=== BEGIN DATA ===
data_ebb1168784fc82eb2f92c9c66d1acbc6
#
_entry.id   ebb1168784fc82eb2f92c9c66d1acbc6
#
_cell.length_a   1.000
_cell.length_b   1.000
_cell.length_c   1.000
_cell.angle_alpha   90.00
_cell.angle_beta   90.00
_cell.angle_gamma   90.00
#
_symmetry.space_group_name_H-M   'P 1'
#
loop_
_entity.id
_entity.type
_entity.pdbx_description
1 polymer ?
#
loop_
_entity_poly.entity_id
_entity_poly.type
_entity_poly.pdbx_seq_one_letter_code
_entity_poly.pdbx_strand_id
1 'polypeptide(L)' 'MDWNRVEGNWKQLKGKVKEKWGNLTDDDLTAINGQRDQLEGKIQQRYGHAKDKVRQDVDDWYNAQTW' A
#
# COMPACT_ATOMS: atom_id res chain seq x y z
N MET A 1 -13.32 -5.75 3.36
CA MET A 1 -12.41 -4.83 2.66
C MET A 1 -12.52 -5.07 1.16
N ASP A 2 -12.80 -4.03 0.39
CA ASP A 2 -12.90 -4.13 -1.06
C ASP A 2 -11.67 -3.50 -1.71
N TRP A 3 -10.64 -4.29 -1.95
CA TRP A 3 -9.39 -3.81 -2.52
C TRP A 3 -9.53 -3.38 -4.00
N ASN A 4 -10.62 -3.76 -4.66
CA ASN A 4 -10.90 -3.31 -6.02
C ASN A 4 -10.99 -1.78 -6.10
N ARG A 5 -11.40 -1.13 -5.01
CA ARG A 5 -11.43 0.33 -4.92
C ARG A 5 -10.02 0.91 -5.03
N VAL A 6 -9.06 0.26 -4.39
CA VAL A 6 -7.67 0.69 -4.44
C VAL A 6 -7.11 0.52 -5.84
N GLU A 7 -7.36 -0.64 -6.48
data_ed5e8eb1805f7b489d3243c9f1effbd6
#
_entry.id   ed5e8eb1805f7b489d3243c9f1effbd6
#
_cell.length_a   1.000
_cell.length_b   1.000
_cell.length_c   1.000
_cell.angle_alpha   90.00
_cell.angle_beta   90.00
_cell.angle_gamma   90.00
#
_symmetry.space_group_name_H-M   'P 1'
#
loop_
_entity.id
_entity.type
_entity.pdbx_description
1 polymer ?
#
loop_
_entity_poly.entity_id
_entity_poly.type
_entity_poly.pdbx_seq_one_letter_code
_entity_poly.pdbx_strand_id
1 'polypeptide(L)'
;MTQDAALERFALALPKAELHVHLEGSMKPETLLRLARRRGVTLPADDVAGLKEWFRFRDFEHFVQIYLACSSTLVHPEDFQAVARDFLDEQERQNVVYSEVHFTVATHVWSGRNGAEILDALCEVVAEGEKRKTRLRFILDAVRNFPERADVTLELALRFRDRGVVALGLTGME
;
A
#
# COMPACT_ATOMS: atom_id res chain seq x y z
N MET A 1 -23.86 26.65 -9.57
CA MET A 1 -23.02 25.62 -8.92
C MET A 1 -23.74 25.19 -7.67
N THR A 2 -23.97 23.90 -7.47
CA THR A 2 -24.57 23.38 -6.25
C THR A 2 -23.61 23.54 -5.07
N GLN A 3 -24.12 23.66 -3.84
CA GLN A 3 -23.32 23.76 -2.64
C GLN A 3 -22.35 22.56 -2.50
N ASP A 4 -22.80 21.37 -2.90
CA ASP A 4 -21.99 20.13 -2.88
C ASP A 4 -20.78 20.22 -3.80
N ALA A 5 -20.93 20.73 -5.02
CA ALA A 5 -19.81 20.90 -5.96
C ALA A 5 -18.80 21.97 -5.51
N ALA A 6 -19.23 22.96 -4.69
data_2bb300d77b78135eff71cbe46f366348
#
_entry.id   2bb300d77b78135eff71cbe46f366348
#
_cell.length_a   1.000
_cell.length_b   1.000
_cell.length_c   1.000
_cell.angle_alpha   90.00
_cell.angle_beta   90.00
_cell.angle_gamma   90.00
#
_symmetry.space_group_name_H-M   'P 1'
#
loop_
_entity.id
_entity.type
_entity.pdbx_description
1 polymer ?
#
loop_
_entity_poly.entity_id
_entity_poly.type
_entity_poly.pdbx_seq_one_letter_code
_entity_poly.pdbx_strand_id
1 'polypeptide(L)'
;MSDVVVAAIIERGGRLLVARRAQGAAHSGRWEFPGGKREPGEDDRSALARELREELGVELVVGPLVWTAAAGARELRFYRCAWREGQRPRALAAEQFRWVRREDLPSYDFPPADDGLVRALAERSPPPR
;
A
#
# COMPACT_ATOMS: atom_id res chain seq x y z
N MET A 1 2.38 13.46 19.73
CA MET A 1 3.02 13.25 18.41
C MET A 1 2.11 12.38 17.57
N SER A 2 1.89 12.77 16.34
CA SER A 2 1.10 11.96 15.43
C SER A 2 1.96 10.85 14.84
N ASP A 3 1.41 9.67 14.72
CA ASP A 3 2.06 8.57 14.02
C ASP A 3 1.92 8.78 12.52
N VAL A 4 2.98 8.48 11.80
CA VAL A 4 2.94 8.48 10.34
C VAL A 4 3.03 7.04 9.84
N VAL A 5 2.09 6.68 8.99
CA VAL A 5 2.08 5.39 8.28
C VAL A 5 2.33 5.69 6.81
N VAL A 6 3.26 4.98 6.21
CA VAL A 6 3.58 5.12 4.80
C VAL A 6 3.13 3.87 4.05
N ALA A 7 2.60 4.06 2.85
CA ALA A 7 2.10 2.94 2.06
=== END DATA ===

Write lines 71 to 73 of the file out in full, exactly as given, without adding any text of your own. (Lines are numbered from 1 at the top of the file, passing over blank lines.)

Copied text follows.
1 'polypeptide(L)'
;MTQDAALERFALALPKAELHVHLEGSMKPETLLRLARRRGVTLPADDVAGLKEWFRFRDFEHFVQIYLACSSTLVHPEDFQAVARDFLDEQERQNVVYSEVHFTVATHVWSGRNGAEILDALCEVVAEGEKRKTRLRFILDAVRNFPERADVTLELALRFRDRGVVALGLTGME
;